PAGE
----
Note: Demoivre's theorem i.e. \[{{z}^{n}}={{r}^{n}}\times \left[ \cos \left( n\times \alpha \right)+i\sin \left( n\times \alpha \right) \right]\] plays very important role in this problem as without using it you can face a very lengthy solution therefore to avoid the complexity try to remember it.

Complete step-by-step answer:

To find the value of ‘I’ we will assume it as ‘z’,

$\therefore z=i$

Above equation can also be written as,

$\therefore z=0+i$

If we compare above equation with z = a + bi we can write,

a = 0 , b = 1 ………………………………………………… (i)

Now to find the square root of ‘I’ we have to convert it into polar form so that we can do some operations on that, and for that we have to find the angle $\alpha $ and radius ‘r’ by using the formulae given below,

Formulae:

$\tan \alpha =\dfrac{b}{a}$

${{r}^{2}}={{a}^{2}}+{{b}^{2}}$

By using formula (1) and values of equation (i) we will get,

$\therefore \tan \alpha =\dfrac{1}{0}$

As we know the value of $\dfrac{1}{0}$ is $\infty $ therefore we will get,

$\therefore \tan \alpha =\infty $

$\therefore \alpha ={{\tan }^{-1}}\infty $

As, $\tan \dfrac{\pi }{2}=\infty $ therefore ${{\tan }^{-1}}\infty =\dfrac{\pi }{2}$, therefore above equation will become,

$\therefore \alpha =\dfrac{\pi }{2}$ ……………………………………………… (ii)

Also, By using formula and the values of equation (i) we will get,

${{r}^{2}}={{a}^{2}}+{{b}^{2}}$

\[\therefore {{r}^{2}}={{0}^{2}}+{{1}^{2}}\]

\[\therefore {{r}^{2}}={{1}^{2}}\]

Taking square root on both sides of the equation we will get,

\[\therefore r=1\] ……………………………………………… (iii)

As we have to convert ‘i’ in to polar form therefore we should know the formula of polar form given below,

Formula:

\[z=r\times \left( \cos \alpha +i\sin \alpha \right)\]

If we put the values of equation (ii) and equation (iii) in the above equation we will get,

\[\therefore z=1\times \left( \cos \dfrac{\pi }{2}+i\sin \dfrac{\pi }{2} \right)\]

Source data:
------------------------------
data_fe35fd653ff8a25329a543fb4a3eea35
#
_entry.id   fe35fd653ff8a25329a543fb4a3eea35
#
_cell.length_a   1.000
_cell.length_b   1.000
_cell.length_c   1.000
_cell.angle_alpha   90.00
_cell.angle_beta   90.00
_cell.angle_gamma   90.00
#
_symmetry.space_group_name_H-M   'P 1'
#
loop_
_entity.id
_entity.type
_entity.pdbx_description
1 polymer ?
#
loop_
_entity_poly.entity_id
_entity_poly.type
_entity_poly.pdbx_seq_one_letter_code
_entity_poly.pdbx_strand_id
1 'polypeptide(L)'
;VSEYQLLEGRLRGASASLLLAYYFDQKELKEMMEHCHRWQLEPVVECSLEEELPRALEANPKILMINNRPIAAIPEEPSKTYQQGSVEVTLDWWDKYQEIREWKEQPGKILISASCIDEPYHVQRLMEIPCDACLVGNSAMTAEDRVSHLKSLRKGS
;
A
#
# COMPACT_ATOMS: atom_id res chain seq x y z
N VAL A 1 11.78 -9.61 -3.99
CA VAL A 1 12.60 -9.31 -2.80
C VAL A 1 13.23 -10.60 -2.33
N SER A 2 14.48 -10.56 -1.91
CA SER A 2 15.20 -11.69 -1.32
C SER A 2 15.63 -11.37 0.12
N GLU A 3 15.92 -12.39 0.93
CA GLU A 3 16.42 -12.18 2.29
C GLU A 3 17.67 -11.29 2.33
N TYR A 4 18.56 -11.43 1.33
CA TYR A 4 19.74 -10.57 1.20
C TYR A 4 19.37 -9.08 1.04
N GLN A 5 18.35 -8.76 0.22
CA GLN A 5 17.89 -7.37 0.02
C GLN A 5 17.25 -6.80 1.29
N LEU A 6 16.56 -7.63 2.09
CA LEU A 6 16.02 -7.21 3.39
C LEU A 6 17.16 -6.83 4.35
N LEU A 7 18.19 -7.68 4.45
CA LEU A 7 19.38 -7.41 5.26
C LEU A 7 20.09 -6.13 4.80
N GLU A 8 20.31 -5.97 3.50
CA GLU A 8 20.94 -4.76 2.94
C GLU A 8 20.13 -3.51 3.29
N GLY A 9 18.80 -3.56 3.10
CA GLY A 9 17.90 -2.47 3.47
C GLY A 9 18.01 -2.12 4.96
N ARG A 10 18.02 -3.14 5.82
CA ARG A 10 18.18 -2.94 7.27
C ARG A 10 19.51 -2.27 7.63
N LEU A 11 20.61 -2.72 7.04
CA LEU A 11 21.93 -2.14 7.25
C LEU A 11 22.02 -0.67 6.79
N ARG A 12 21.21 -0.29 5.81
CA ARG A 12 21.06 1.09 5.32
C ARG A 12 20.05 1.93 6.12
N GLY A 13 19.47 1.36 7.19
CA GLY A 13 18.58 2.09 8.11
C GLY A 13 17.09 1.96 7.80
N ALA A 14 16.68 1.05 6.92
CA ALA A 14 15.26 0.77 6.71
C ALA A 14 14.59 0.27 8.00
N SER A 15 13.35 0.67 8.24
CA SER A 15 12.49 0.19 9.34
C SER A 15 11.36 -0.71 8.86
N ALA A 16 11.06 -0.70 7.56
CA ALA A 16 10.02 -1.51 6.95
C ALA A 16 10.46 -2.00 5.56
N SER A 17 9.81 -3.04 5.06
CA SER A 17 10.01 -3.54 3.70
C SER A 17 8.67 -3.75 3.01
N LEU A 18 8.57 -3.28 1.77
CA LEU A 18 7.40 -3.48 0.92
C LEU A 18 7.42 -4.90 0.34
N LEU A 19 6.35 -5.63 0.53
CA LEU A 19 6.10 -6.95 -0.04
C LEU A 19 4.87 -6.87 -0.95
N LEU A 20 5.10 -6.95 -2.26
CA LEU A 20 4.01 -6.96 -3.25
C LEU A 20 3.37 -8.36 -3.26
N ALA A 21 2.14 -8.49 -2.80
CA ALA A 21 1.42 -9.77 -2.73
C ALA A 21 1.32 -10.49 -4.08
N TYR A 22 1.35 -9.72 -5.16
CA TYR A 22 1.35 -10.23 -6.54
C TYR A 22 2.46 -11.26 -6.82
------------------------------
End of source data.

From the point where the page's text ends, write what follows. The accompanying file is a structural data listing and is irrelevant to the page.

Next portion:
\[\therefore z=\left( \cos \dfrac{\pi }{2}+i\sin \dfrac{\pi }{2} \right)\]

As we assumed z = i therefore above equation will become,

\[\therefore i=\left( \cos \dfrac{\pi }{2}+i\sin \dfrac{\pi }{2} \right)\]

As we have to find the square root to ‘i’ therefore we will take square roots on both sides of the above equation,

\[\therefore \sqrt{i}=\sqrt{\left( \cos \dfrac{\pi }{2}+i\sin \dfrac{\pi }{2} \right)}\]

As we all know that the square root is nothing but the \[\dfrac{1}{2}\]th power of the term, therefore above equation will become,

\[\therefore \sqrt{i}={{\left( \cos \dfrac{\pi }{2}+i\sin \dfrac{\pi }{2} \right)}^{\dfrac{1}{2}}}\] ……………………………………………….. (iv)

Now to proceed further in the solution we should know the Demoivre's theorem given below,

Demoivre's theorem:

If ‘z’ be any complex number represented by \[z=r\times \left( \cos \alpha +i\sin \alpha \right)\] then,

\[{{z}^{n}}={{r}^{n}}\times \left[ \cos \left( n\times \alpha \right)+i\sin \left( n\times \alpha \right) \right]\]

By using Demoivre's theorem, equation (iv) will become,

\[\therefore \sqrt{i}=\cos \left( \dfrac{1}{2}\times \dfrac{\pi }{2} \right)+i\sin \left( \dfrac{1}{2}\times \dfrac{\pi }{2} \right)\]

\[\therefore \sqrt{i}=\cos \left( \dfrac{\pi }{4} \right)+i\sin \left( \dfrac{\pi }{4} \right)\]

As we know that, \[\cos \left( \dfrac{\pi }{4} \right)=\dfrac{1}{\sqrt{2}}\] and \[\sin \left( \dfrac{\pi }{4} \right)=\dfrac{1}{\sqrt{2}}\] therefore above equation will become,

\[\therefore \sqrt{i}=\dfrac{1}{\sqrt{2}}+i\dfrac{1}{\sqrt{2}}\]

\[\therefore \sqrt{i}=\dfrac{1+i}{\sqrt{2}}\]

Therefore the value of \[\sqrt{i}\] is equal to \[\dfrac{1+i}{\sqrt{2}}\].

Therefore the correct answer is option (c)

Note: Demoivre's theorem i.e. \[{{z}^{n}}={{r}^{n}}\times \left[ \cos \left( n\times \alpha \right)+i\sin \left( n\times \alpha \right) \right]\] plays very important role in this problem as without using it you can face a very lengthy solution therefore to avoid the complexity try to remember it.